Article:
that a million people have died of Aids related causes. The rest - who
knows? I suspect high levels of infant mortality in children under 5 years
of age.

We have a population that has infection rates for HIV/Aids that now exceeds
35 per cent of all adults. This means we have over 2 million infected
adults, the majority are women. We have 750 000 orphans - 15 per cent of all
children. Only 900 000 adults have jobs in the formal sense - the rest are
in the informal sector and most earn less than US$1 a day - the bench mark
for being absolutely poor. TB, Malaria and other infectious diseases are

In this environment of human poverty and disease, our government has adopted
policies, which have made every Zimbabwean poorer, disrupted the food
producing industry from its grass roots upwards, and destroyed the
institutions that provide key social support. Hospitals are without trained
staff and medicines, schools are being run by poorly paid and motivated
personnel and must operate without even the most basic amenities and
supplies. Bad macro economic policies have led to a sharp reduction in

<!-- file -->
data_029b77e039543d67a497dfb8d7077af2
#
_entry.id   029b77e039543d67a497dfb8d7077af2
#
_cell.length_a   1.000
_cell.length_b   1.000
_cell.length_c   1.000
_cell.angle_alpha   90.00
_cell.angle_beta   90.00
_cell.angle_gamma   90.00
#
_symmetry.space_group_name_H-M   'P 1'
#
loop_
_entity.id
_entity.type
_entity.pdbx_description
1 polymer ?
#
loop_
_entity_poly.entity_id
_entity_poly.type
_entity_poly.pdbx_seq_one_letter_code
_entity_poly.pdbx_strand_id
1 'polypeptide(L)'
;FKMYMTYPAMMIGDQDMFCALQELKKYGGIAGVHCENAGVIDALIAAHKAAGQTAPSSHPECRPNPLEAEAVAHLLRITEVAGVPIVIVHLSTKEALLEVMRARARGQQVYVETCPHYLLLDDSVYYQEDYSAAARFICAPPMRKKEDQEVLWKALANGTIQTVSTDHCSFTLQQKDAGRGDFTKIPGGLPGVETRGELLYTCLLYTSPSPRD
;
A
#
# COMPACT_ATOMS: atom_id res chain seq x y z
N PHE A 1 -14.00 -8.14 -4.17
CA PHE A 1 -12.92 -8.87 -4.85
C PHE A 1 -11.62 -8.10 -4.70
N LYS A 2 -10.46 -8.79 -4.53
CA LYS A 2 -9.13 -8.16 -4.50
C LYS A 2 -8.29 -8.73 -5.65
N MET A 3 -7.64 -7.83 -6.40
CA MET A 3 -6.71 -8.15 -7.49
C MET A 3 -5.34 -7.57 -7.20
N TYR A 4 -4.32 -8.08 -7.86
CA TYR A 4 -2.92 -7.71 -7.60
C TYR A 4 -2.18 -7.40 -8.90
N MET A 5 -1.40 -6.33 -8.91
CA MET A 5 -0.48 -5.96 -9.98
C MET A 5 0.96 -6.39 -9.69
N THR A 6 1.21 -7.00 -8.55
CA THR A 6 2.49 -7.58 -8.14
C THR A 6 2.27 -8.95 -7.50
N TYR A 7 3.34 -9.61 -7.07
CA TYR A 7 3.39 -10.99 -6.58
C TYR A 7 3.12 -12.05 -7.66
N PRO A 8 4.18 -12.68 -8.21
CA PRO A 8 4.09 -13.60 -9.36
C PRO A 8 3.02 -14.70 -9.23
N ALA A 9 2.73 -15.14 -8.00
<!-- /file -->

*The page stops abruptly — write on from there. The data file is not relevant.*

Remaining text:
economic activity across all sectors of the economy and foreign exchange
earnings have declined to the point where even the most basic needs of the
country cannot be obtained.

Zanu PF under the leadership of Robert Mugabe has turned what always was
going to be a serious health and humanitarian crisis into a catastrophe.
65 per cent of girls of school going age are not in school; educational
standards are falling rapidly - especially for the poor and disadvantaged.
Food production in the subsistence sector is declining under the twin
pressures of HIV/Aids and emigration by the most productive elements in
their society. Decent diets are unaffordable by 90 per cent of HIV infected
adults - let alone the most basic medicines and drugs. This year, under
pressure from all these things, at least half a million people will die.
Perhaps as many adults and children will also succumb to other diseases and
simply hunger.

The fact that the majority of those fleeing to other countries or dying in
their villages and urban homes, are the opponents of Zanu PF and Robert
Mugabe is not being lost on the global community or the media. This